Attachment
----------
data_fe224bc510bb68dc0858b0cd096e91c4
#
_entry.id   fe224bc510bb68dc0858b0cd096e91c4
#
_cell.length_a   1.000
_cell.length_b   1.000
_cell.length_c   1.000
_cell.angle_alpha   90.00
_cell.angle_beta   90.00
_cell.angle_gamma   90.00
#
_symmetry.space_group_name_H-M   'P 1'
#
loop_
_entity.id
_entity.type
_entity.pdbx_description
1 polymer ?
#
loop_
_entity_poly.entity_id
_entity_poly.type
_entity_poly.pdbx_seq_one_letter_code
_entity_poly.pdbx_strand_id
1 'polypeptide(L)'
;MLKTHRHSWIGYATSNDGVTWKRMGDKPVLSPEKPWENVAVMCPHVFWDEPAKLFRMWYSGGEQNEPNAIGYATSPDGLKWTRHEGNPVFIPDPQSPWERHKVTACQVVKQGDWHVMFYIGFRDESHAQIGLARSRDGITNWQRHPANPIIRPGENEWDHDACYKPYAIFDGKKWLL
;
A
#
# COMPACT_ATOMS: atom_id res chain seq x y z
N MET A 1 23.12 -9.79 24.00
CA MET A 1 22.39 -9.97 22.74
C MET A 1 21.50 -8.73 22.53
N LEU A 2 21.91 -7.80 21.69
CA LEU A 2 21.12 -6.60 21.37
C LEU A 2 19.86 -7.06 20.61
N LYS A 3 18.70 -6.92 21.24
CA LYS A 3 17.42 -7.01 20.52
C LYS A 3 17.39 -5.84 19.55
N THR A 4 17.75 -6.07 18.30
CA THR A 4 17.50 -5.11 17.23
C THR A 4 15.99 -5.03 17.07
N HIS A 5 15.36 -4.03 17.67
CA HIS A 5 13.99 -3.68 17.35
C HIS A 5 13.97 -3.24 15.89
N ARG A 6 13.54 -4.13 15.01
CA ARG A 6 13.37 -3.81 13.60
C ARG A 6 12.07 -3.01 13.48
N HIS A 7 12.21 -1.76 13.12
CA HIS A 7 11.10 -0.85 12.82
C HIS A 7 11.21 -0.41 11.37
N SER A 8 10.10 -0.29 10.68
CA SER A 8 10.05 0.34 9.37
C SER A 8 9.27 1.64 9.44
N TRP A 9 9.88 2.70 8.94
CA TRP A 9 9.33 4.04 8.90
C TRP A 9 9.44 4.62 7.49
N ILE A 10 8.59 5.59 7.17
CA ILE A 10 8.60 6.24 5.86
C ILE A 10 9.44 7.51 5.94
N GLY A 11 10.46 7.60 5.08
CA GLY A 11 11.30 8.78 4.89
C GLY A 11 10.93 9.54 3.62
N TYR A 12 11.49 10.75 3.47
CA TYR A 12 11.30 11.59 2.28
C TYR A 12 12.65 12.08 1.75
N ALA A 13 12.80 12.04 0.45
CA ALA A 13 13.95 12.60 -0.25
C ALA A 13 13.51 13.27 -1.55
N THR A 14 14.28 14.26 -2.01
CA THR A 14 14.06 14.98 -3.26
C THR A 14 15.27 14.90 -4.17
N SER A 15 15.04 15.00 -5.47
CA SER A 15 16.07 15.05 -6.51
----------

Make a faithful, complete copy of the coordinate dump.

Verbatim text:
data_fe224bc510bb68dc0858b0cd096e91c4
#
_entry.id   fe224bc510bb68dc0858b0cd096e91c4
#
_cell.length_a   1.000
_cell.length_b   1.000
_cell.length_c   1.000
_cell.angle_alpha   90.00
_cell.angle_beta   90.00
_cell.angle_gamma   90.00
#
_symmetry.space_group_name_H-M   'P 1'
#
loop_
_entity.id
_entity.type
_entity.pdbx_description
1 polymer ?
#
loop_
_entity_poly.entity_id
_entity_poly.type
_entity_poly.pdbx_seq_one_letter_code
_entity_poly.pdbx_strand_id
1 'polypeptide(L)'
;MLKTHRHSWIGYATSNDGVTWKRMGDKPVLSPEKPWENVAVMCPHVFWDEPAKLFRMWYSGGEQNEPNAIGYATSPDGLKWTRHEGNPVFIPDPQSPWERHKVTACQVVKQGDWHVMFYIGFRDESHAQIGLARSRDGITNWQRHPANPIIRPGENEWDHDACYKPYAIFDGKKWLL
;
A
#
# COMPACT_ATOMS: atom_id res chain seq x y z
N MET A 1 23.12 -9.79 24.00
CA MET A 1 22.39 -9.97 22.74
C MET A 1 21.50 -8.73 22.53
N LEU A 2 21.91 -7.80 21.69
CA LEU A 2 21.12 -6.60 21.37
C LEU A 2 19.86 -7.06 20.61
N LYS A 3 18.70 -6.92 21.24
CA LYS A 3 17.42 -7.01 20.52
C LYS A 3 17.39 -5.84 19.55
N THR A 4 17.75 -6.07 18.30
CA THR A 4 17.50 -5.11 17.23
C THR A 4 15.99 -5.03 17.07
N HIS A 5 15.36 -4.03 17.67
CA HIS A 5 13.99 -3.68 17.35
C HIS A 5 13.97 -3.24 15.89
N ARG A 6 13.54 -4.13 15.01
CA ARG A 6 13.37 -3.81 13.60
C ARG A 6 12.07 -3.01 13.48
N HIS A 7 12.21 -1.76 13.12
CA HIS A 7 11.10 -0.85 12.82
C HIS A 7 11.21 -0.41 11.37
N SER A 8 10.10 -0.29 10.68
CA SER A 8 10.05 0.34 9.37
C SER A 8 9.27 1.64 9.44
N TRP A 9 9.88 2.70 8.94
CA TRP A 9 9.33 4.04 8.90
C TRP A 9 9.44 4.62 7.49
N ILE A 10 8.59 5.59 7.17
CA ILE A 10 8.60 6.24 5.86
C ILE A 10 9.44 7.51 5.94
N GLY A 11 10.46 7.60 5.08
CA GLY A 11 11.30 8.78 4.89
C GLY A 11 10.93 9.54 3.62
N TYR A 12 11.49 10.75 3.47
CA TYR A 12 11.30 11.59 2.28
C TYR A 12 12.65 12.08 1.75
N ALA A 13 12.80 12.04 0.45
CA ALA A 13 13.95 12.60 -0.25
C ALA A 13 13.51 13.27 -1.55
N THR A 14 14.28 14.26 -2.01
CA THR A 14 14.06 14.98 -3.26
C THR A 14 15.27 14.90 -4.17
N SER A 15 15.04 15.00 -5.47
CA SER A 15 16.07 15.05 -6.51